Embedded Systems Conference
Breaking News
Comments
EREBUS0
User Rank
Author
re: Code: The good and the ugly
EREBUS0   6/17/2013 7:32:03 PM
NO RATINGS
I agree, good code is essential, but too often people forget that coding, is just a small part of the software development process. If you understand your requirements, design your code solution and properly test the software, then you can more easily avoid the simple coding mistakes that cause the problems. Knowing how to code does NOT make you a software engineer. It just means you know a small part of the process. Just my opinion.

chanj0
User Rank
Author
re: Code: The good and the ugly
chanj0   6/17/2013 9:54:48 PM
NO RATINGS
Most developers prepared for interview with sophisticated algorithm such as linked list and binary search tree. They then ill prepared to write simple code such as macro. It is a surprise to me that any developer has difficult time writing simple condition, for loop and while loop although it isn't unheard of. Over the years, I have interviewed and hired developers ill prepared for simple code and fluency in algorithm and developers performed poorly in algorithm but excellent in simple code. Who comes out to perform better in the job? The one who is more cautious of any changes.

BrainiacV
User Rank
Author
re: Code: The good and the ugly
BrainiacV   6/18/2013 4:48:21 PM
NO RATINGS
I used to clean up code that looked like this http://www.rostenbach.com/Programming_horror.gif This sample was from a best selling (at the time) database program for the Apple II.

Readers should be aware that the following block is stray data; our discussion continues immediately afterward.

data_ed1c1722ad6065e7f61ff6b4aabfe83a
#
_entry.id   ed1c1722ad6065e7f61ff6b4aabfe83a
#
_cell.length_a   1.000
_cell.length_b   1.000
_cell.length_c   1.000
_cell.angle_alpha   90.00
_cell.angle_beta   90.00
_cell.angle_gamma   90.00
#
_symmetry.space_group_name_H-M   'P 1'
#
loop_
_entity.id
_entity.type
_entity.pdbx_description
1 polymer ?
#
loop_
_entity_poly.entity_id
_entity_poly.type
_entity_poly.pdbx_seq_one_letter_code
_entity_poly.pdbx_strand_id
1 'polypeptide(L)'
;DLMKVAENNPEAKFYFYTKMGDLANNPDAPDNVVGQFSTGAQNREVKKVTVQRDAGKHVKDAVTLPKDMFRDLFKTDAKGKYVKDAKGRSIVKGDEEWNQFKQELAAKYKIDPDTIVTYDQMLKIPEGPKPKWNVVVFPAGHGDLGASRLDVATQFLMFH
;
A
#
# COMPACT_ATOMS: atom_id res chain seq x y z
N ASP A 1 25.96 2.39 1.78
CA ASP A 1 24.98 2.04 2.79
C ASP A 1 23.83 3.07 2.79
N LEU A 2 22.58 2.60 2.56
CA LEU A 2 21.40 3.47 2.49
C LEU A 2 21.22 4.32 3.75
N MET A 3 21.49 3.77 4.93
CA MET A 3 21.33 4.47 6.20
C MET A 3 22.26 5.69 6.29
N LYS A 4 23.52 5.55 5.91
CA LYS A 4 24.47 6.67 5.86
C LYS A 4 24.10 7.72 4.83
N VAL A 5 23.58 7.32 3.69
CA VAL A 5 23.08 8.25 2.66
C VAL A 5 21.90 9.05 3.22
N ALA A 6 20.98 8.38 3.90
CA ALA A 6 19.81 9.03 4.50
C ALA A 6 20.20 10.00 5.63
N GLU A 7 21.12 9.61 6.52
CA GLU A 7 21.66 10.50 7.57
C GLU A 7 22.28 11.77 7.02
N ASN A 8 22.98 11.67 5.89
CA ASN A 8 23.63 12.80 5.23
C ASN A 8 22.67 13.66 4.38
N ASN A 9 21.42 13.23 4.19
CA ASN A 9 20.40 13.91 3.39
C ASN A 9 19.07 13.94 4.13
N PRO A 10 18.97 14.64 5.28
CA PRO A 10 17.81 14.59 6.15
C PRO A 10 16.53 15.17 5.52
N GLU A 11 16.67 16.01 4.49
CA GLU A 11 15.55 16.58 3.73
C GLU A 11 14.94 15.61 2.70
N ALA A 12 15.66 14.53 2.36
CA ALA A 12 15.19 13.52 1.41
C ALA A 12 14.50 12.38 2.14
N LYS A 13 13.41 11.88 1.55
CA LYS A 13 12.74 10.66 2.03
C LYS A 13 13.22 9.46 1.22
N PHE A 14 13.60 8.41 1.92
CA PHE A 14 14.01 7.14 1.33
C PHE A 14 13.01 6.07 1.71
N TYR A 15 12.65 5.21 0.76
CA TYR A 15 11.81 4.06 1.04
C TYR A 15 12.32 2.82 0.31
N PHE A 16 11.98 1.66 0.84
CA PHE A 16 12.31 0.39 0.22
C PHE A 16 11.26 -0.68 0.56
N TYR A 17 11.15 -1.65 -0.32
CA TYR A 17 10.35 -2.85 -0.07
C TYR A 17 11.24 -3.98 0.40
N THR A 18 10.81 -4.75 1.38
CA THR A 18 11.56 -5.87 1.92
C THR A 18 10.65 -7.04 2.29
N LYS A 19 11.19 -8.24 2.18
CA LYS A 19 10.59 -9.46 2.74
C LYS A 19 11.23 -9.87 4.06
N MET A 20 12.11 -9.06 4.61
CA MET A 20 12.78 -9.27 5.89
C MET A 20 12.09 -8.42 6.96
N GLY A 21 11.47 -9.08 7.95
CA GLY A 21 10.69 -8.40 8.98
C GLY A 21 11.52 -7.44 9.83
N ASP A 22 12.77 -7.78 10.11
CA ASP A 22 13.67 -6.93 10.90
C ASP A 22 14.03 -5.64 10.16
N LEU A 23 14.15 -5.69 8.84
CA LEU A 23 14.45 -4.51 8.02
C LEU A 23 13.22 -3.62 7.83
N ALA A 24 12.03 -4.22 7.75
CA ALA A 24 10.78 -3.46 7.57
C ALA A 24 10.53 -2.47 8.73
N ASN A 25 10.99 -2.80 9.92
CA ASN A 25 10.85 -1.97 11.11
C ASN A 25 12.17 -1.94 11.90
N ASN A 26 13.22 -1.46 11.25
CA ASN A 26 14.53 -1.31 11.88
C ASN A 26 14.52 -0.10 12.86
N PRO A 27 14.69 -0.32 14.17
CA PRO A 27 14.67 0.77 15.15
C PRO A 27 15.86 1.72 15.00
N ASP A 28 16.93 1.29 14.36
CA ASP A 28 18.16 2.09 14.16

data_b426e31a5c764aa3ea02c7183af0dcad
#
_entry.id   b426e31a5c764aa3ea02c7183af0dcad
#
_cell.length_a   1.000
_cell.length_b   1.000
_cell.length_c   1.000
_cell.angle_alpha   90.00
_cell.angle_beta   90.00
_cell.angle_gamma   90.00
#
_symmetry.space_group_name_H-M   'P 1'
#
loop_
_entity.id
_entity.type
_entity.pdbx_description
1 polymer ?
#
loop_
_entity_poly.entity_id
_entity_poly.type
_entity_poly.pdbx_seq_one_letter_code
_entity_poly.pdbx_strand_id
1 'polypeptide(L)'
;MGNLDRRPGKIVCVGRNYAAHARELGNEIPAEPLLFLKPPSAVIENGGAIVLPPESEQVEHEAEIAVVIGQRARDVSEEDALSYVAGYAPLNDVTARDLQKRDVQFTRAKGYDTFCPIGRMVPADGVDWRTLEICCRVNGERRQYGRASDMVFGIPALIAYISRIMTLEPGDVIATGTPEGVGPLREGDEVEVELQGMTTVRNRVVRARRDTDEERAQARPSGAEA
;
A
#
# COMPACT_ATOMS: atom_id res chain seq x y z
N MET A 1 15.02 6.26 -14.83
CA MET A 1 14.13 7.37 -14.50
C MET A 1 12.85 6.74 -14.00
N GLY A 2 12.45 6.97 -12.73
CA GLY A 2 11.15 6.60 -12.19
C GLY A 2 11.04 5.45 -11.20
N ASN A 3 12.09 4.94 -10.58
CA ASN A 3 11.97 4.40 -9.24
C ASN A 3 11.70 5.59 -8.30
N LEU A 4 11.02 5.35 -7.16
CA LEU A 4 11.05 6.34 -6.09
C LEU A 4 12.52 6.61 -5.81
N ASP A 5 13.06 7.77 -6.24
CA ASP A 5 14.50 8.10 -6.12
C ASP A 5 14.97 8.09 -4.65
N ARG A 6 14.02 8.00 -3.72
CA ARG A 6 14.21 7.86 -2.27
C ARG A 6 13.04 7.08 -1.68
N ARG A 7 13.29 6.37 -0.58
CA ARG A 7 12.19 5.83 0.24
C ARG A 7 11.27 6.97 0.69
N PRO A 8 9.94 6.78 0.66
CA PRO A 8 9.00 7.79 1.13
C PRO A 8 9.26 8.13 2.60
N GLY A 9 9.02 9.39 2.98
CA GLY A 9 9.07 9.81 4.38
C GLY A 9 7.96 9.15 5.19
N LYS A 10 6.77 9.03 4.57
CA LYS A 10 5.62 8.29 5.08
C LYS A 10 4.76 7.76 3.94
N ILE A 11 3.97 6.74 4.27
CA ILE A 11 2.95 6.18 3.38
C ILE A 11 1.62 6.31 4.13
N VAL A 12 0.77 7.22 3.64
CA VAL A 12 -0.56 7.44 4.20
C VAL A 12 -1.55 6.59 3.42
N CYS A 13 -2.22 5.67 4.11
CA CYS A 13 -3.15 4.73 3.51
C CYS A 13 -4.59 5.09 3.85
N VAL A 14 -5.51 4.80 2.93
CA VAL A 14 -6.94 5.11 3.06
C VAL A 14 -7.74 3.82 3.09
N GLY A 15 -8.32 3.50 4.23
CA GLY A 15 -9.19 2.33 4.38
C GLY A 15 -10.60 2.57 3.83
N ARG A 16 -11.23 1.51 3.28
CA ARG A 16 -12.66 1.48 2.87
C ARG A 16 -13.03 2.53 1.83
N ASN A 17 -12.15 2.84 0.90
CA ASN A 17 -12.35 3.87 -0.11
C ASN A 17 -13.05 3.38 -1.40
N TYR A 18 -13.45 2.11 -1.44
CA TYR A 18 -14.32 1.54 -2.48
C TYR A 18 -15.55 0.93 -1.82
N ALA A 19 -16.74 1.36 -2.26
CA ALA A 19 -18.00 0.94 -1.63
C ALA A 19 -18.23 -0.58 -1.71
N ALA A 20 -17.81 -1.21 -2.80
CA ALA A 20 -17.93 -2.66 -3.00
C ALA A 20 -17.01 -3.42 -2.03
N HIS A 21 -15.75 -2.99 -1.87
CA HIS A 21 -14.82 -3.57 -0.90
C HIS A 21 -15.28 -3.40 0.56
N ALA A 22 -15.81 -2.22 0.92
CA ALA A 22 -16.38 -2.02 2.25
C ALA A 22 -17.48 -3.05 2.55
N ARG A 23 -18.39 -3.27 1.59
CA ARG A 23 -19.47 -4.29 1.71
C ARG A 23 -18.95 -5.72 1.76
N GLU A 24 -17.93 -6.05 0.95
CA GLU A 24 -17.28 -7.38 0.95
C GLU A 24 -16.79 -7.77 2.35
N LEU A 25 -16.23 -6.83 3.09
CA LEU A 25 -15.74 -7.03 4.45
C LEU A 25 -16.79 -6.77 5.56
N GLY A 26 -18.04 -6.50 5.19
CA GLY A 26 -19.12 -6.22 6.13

Kevin Neilson
User Rank
Author
re: Code: The good and the ugly
Kevin Neilson   6/20/2013 3:47:15 AM
NO RATINGS
That is bad, but to be fair, it was hard to write good code in Applesoft: there was not enough RAM to put in many comments; variables were limited to two letters; there were no labels, just line numbers; there was no stack for GOSUBs; and we all used lots of GOTOs. The worst was when you needed to insert a line but you'd run out of line numbers, so you had to GOTO to new code at the end and then GOTO back.



Radio
LATEST ARCHIVED BROADCAST
As data rates begin to move beyond 25 Gbps channels, new problems arise. Getting to 50 Gbps channels might not be possible with the traditional NRZ (2-level) signaling. PAM4 lets data rates double with only a small increase in channel bandwidth by sending two bits per symbol. But, it brings new measurement and analysis problems. Signal integrity sage Ransom Stephens will explain how PAM4 differs from NRZ and what to expect in design, measurement, and signal analysis.

Datasheets.com Parts Search

185 million searchable parts
(please enter a part number or hit search to begin)
Like Us on Facebook
Special Video Section
The LTC®6363 is a low power, low noise, fully differential ...
Vincent Ching, applications engineer at Avago Technologies, ...
The LT®6375 is a unity-gain difference amplifier which ...
The LTC®4015 is a complete synchronous buck controller/ ...
10:35
The LTC®2983 measures a wide variety of temperature sensors ...
The LTC®3886 is a dual PolyPhase DC/DC synchronous ...
The LTC®2348-18 is an 18-bit, low noise 8-channel ...
The LT®3042 is a high performance low dropout linear ...
Chwan-Jye Foo (C.J Foo), product marketing manager for ...
The LT®3752/LT3752-1 are current mode PWM controllers ...
LED lighting is an important feature in today’s and future ...
Active balancing of series connected battery stacks exists ...
After a four-year absence, Infineon returns to Mobile World ...
A laptop’s 65-watt adapter can be made 6 times smaller and ...
An industry network should have device and data security at ...
The LTC2975 is a four-channel PMBus Power System Manager ...
In this video, a new high speed CMOS output comparator ...
The LT8640 is a 42V, 5A synchronous step-down regulator ...
The LTC2000 high-speed DAC has low noise and excellent ...
How do you protect the load and ensure output continues to ...